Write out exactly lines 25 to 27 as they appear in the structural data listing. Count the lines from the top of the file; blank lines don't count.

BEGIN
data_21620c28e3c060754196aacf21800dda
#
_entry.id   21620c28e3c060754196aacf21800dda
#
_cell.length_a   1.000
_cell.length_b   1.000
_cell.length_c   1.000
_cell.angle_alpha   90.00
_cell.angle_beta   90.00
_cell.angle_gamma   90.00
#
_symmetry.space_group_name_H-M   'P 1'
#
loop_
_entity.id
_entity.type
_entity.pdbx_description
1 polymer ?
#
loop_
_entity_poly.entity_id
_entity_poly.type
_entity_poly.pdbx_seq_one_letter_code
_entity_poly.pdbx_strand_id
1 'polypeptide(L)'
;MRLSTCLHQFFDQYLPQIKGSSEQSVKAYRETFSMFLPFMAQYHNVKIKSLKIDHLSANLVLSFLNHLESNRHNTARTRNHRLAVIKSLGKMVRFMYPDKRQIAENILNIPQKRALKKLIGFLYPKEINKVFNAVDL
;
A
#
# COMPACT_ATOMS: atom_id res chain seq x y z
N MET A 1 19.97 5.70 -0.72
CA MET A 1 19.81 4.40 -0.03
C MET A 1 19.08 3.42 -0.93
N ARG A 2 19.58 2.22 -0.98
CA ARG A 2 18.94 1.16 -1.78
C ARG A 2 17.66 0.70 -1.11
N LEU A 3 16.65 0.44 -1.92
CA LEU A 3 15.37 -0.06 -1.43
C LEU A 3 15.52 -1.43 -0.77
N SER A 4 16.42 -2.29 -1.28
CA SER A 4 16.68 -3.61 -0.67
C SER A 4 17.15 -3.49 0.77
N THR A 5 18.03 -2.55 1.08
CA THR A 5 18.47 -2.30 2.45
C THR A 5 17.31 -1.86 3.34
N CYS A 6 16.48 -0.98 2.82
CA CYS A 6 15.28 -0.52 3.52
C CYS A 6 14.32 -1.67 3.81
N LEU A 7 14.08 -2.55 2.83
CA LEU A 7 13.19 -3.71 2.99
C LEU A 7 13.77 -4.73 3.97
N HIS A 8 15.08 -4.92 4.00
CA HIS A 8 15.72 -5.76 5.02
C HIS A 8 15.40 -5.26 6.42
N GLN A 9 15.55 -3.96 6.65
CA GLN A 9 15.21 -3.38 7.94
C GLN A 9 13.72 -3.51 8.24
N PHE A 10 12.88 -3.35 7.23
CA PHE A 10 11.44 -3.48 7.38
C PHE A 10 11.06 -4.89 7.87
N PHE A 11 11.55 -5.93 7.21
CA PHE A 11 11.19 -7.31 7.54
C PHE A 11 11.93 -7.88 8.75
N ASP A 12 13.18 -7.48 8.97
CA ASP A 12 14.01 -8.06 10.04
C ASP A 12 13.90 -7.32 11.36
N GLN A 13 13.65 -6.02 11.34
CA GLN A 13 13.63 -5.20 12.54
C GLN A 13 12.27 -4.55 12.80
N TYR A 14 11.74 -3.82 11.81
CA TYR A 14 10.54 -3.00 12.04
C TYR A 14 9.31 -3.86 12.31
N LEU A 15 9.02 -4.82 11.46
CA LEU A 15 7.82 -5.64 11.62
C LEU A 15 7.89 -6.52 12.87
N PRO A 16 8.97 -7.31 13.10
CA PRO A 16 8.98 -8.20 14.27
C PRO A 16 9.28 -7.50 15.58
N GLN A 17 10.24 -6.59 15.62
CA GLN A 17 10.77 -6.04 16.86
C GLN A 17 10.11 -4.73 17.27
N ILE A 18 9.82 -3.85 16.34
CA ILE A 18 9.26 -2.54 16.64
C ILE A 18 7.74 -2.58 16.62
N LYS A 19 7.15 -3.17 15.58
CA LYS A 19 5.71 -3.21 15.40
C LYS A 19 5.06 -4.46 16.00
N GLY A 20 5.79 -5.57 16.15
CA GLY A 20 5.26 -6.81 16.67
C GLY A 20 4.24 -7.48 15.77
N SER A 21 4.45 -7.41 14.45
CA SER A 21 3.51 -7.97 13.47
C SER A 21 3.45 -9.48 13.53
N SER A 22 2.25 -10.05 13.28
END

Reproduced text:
1 'polypeptide(L)'
;MRLSTCLHQFFDQYLPQIKGSSEQSVKAYRETFSMFLPFMAQYHNVKIKSLKIDHLSANLVLSFLNHLESNRHNTARTRNHRLAVIKSLGKMVRFMYPDKRQIAENILNIPQKRALKKLIGFLYPKEINKVFNAVDL
;